It was some time during 2011 when I first experienced Augustines.
A brief affair; I was alone, miles from home and looking for a friendly face. In the buzzing electric night we connected, it was so quick but so magical and as I strolled back through the dancing crowds and past the noodle huts with flashing neon signs all I could do was smile despite knowing deep down we may never meet again.
Five years on I find myself back on the streets I know well, in London town on a chilly autumn night watching a long queue form outside The Forum in Kentish Town. As I walked through the venue’s familiar old double doors I couldn’t help but sense a sadness mixed in with the usual pre-show anticipation. After all these years this would indeed be the last time we meet, for Augustines were playing out their final tour, for many of us this would be the final show.
The delicate sadness followed me inside and to the bar where I would raise a final glass or two. Sadness was the topic of conversation all around me but with a sense that all those gathered would ensure the band would be sent off with a mighty bang.
Not only had the venue been changed for this show, show time had also been pushed up by almost an hour and people had rushed to make it, many fresh and flushed from work. This show was not one to miss and the tussle for front row spaces was well under way by 7pm, usually the time most would normally be leaving their homes for pre-show drinks at the nearest boozer. I was glad I gave extra time to battle through the rush hour traffic; given the changes, Fatherson would be taking on the early support slot bang on time.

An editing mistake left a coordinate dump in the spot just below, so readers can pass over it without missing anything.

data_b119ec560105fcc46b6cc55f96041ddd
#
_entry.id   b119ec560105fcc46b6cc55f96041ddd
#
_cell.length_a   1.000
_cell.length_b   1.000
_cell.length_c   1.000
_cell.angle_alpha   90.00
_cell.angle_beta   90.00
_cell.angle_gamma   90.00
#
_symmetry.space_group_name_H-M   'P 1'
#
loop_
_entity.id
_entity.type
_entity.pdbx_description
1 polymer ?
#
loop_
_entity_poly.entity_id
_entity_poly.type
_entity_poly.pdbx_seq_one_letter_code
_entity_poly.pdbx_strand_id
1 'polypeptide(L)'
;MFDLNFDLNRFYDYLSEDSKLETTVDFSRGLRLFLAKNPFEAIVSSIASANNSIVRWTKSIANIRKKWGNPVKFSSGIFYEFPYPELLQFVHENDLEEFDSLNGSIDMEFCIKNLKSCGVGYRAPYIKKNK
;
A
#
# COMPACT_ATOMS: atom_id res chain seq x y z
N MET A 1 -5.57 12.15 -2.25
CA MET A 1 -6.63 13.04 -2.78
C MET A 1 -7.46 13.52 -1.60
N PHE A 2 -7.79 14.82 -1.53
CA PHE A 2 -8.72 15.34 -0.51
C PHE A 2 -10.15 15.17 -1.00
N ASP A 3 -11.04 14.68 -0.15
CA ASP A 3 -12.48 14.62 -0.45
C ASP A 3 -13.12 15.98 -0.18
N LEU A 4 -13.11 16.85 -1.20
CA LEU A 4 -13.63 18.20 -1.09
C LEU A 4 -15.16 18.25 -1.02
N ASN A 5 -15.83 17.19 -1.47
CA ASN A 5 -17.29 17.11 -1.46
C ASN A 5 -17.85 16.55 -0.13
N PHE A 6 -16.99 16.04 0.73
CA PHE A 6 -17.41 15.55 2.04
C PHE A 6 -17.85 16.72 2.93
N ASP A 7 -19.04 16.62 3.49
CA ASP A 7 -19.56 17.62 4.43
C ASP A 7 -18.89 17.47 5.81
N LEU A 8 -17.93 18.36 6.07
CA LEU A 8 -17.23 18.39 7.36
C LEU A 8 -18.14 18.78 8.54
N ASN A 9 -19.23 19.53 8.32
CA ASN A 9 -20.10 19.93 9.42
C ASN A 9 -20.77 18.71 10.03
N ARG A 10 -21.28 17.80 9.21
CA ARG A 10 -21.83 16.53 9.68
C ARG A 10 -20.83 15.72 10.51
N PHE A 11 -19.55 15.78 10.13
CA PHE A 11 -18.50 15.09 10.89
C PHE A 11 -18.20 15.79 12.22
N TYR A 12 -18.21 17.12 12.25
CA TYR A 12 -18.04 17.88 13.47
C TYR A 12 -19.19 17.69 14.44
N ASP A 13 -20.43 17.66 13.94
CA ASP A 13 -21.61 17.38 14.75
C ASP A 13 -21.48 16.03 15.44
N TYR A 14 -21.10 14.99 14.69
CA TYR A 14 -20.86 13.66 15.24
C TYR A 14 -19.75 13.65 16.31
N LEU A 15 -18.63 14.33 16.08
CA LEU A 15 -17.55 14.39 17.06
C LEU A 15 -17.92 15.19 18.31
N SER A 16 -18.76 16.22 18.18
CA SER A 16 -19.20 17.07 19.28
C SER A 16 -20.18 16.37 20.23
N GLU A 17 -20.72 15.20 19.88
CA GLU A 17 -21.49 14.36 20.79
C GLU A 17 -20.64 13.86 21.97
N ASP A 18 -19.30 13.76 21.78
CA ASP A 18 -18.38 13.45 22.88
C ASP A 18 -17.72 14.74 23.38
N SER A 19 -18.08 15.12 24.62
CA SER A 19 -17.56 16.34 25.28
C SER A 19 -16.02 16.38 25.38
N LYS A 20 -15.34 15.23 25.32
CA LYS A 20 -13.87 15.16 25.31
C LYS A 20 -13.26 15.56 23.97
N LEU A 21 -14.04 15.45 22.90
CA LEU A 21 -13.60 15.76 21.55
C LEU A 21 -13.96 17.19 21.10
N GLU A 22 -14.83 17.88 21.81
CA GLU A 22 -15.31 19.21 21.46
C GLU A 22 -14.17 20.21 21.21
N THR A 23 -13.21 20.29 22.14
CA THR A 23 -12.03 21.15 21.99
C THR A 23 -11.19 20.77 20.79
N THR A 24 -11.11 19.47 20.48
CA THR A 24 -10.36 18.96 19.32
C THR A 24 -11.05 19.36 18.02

This Scottish band has been around for a few years now but until now I’ve have never managed to catch them live. Thankfully the room had filled nicely for Fatherson and they proceeded to blow the cloud of sorrow from the auditorium out into the cold London streets as they powered into Always. Within a few short songs the atmosphere began to swing from funeral to full on party.
In a heartbeat Fatherson had accomplished their mission and the roof lifted as Augustines took the reigns.
In long peacoat and cap, Bill McCarthy looked as though he’d been riffling through Ray Davies’ wardrobe. It was a look that suited him well and one that reminded us that the very last of Augustines autumn leaves were falling and the throat of winter was upon us.
Tonight’s set of twenty plus songs would be an epic end to this epic band and proceedings kicked off with the hauntingly beautiful The Avenue. I looked around to see a mesmerized audience with broad smiles and teary eyes.
Headlong Into The Abyss dried the salty tears and got fists pumping at the same time hitting at my heartstrings with a handful of other tracks from Rise Ye Sunken Ships. Rise was the album that brought us together after all and memories of times past fired randomly through my mind like the bursting strobe lights on the Kentish Town stage.
The band looked content, at ease and happy. That happiness bounced between them, spilling from the stage to lift up all who had gathered. Just to add to the mix, Pela drummer Tomi Zovich made a welcome appearance for a couple of numbers and Rob Allen’s dad had a 70th birthday surprise with the crowd singing Happy Birthday.
McCarthy pulled thunderbolts one by one from the air and launched them toward us. Musical missiles melting our minds like Napalm. Are We Alive took the house to frenzy level. Fuck yes, we are alive I thought. I’d never felt more alive and I sang my lungs out with everyone else to Nothing To Lose But Your Head. The most wonderful renditions of Weary Eyes and Landmine took us into the encore and tears couldn’t be held back during Walkabout.
Cruel City took the party to a rousing end with drinking and dancing, all the things that brought us to that first collision five long years ago. I wanted to keep hold of them, everyone wanted to keep hold of them but with a final glass held high I said goodbye and wrapped up the warm memory as I walked back out onto the cold concrete paving slabs.
Fare thee well Augustines, fare thee well.
Photos by Carl Byron Batson. Not to be reproduced without express prior permission from the photographer.